February 25, 2014 Legislative Update

The disAbility Law Center of Virginia promotes and protects the rights of all Virginians with disabilities.  The dLCV may educate policymakers about the impact of proposed legislation.  Contact us at info@dLCV.org or at 1-800-552-3962 if there is a policy matter of concern to you that you feel we should be addressing.

Mental Health Bills

The House and Senate have passed bills that will impact the way in which people in mental health crises can access emergency services.  Both sides seek to extend the time during which someone can be held under an emergency custody order – the House would extend the time period from the current six hours to a maximum of eight, while the Senate would extend the time to 24 hours.  Under the House plan, the extra time would be only through a judicial grant of an extension, while the Senate leaves it at an open 24 hour period.  Advocates are concerned about holding a person who is in crisis in a non-treatment setting for that extended period of time.  Law enforcement advocates are concerned about the diversion of law enforcement staff during the extended time period.

Both the Senate and the House bills establish state facilities as a bed of last resort – if a local facility can not be identified during the ECO period, then a state facility must agree to accept the person in need of treatment.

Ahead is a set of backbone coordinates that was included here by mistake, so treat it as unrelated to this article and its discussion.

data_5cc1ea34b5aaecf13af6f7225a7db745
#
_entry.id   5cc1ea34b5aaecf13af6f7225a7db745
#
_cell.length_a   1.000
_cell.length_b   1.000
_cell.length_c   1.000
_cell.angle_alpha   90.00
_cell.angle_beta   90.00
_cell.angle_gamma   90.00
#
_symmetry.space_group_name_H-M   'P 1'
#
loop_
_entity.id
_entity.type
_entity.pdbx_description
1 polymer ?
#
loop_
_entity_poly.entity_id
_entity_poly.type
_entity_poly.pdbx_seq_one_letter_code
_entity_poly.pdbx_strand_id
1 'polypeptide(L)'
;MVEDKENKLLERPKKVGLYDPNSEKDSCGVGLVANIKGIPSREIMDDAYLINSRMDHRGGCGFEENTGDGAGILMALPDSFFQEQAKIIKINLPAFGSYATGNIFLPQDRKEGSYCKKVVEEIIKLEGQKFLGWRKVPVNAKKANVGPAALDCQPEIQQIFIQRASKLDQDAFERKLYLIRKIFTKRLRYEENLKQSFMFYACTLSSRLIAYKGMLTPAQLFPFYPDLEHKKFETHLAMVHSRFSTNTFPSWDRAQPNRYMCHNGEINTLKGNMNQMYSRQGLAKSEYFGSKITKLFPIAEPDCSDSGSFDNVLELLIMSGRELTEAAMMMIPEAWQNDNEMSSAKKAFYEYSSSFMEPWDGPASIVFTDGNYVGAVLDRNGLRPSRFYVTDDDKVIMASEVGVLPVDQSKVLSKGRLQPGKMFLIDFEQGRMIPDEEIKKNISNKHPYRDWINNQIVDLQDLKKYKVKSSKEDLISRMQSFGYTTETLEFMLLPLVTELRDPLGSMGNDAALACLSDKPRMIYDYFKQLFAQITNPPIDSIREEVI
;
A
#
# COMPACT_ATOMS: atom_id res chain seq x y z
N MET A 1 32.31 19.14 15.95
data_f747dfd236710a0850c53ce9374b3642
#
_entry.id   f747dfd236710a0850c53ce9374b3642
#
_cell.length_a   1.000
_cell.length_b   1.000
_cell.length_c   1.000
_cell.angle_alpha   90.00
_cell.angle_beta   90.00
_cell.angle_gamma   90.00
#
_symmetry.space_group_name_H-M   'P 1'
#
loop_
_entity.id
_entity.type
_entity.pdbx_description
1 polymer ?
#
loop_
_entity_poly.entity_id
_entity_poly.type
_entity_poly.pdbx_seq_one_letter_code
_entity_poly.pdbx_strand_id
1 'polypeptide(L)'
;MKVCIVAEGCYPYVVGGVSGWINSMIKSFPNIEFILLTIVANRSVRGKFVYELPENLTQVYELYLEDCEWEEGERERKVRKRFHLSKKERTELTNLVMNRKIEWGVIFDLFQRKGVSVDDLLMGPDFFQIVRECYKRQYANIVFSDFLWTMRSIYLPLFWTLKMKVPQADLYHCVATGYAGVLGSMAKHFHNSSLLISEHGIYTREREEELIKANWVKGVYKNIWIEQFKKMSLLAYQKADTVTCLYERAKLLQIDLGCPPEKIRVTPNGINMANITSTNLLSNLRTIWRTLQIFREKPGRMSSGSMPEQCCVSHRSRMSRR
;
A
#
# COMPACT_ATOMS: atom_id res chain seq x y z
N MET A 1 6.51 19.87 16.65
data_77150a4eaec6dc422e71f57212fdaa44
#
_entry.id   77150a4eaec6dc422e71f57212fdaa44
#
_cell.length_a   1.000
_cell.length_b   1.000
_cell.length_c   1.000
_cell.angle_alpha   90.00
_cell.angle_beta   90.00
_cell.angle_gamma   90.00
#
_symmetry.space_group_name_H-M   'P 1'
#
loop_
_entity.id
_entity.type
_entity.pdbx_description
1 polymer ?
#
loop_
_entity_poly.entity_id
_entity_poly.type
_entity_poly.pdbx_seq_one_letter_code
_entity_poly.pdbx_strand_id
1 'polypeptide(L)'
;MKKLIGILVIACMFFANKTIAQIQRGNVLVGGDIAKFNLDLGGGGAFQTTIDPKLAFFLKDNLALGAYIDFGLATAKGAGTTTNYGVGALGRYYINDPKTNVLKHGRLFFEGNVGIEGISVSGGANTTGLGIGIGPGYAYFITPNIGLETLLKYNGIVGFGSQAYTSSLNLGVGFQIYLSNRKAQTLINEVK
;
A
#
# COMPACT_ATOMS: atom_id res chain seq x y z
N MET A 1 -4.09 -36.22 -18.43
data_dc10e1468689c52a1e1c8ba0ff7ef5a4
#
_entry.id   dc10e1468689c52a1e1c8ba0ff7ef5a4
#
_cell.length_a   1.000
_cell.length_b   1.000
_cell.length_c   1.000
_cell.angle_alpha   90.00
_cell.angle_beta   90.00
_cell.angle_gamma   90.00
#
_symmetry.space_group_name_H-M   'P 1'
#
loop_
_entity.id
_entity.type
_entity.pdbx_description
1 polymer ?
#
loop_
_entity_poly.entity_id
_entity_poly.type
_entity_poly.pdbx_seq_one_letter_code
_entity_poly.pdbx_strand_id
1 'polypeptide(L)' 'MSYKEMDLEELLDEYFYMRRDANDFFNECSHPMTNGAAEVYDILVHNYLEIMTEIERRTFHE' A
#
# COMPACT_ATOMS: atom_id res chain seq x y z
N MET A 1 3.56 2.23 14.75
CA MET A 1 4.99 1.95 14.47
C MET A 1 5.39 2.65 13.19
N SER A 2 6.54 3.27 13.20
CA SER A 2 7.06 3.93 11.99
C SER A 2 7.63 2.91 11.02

Both the Senate and the House bills establish an electronic psychiatric bed registry.  The House plan calls for the registry to be updated continuously.  The Senate plan calls for daily updates in the registry.

The Senate plan also extends the time period for a temporary detention order.  Currently, a TDO lasts for a maximum of 48 hours, at which time a commitment determination must be made.   The Senate bill extends the TDO period to a maximum of 72 hours with a minimum of 24 hours. The argument for the extension is that most people will be able to be stabilized in that time period and will not have need for further and possibly involuntary hospitalization.  Civil liberties advocates have argued against the extension and especially against the 24 hour minimum.  The House rejected this extension and stripped funding for it from the budget proposed by the Governor.

The Senate proposals are combined in one omnibus bill, originally SB 260 but now under HB 478, HB 293 and HB 243, which all contain essentially the same provisions.  The House proposals were in several different bills, but are now incorporated into SB 260.  (After crossover, each house can “conform” the proposal of the other house.  Essentially, they reject the proposal from the other house and substitute their own proposal.  So, at this point in the process, the House proposals are in a Senate bill while the Senate positions are in a House bill.)

We expect these and other mental health issues to be resolved in a conference committee between the House and the Senate.  Conference committee meetings are not open to the public.